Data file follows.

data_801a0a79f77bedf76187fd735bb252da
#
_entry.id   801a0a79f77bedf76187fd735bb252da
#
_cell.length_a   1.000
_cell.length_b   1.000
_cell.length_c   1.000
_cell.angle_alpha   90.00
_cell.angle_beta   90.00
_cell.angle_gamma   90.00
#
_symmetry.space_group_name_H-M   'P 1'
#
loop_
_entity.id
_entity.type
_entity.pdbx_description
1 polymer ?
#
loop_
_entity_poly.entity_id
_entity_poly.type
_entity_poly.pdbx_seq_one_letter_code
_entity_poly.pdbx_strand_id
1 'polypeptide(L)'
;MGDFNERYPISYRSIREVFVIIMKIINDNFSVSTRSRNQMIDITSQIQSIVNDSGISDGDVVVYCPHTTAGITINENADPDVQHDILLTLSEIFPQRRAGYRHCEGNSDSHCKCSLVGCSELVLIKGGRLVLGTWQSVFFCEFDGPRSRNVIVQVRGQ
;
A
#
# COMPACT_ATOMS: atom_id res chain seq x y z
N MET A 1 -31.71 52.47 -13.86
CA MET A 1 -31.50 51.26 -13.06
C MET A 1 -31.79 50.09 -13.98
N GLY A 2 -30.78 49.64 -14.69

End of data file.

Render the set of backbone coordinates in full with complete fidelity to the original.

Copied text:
data_801a0a79f77bedf76187fd735bb252da
#
_entry.id   801a0a79f77bedf76187fd735bb252da
#
_cell.length_a   1.000
_cell.length_b   1.000
_cell.length_c   1.000
_cell.angle_alpha   90.00
_cell.angle_beta   90.00
_cell.angle_gamma   90.00
#
_symmetry.space_group_name_H-M   'P 1'
#
loop_
_entity.id
_entity.type
_entity.pdbx_description
1 polymer ?
#
loop_
_entity_poly.entity_id
_entity_poly.type
_entity_poly.pdbx_seq_one_letter_code
_entity_poly.pdbx_strand_id
1 'polypeptide(L)'
;MGDFNERYPISYRSIREVFVIIMKIINDNFSVSTRSRNQMIDITSQIQSIVNDSGISDGDVVVYCPHTTAGITINENADPDVQHDILLTLSEIFPQRRAGYRHCEGNSDSHCKCSLVGCSELVLIKGGRLVLGTWQSVFFCEFDGPRSRNVIVQVRGQ
;
A
#
# COMPACT_ATOMS: atom_id res chain seq x y z
N MET A 1 -31.71 52.47 -13.86
CA MET A 1 -31.50 51.26 -13.06
C MET A 1 -31.79 50.09 -13.98
N GLY A 2 -30.78 49.64 -14.69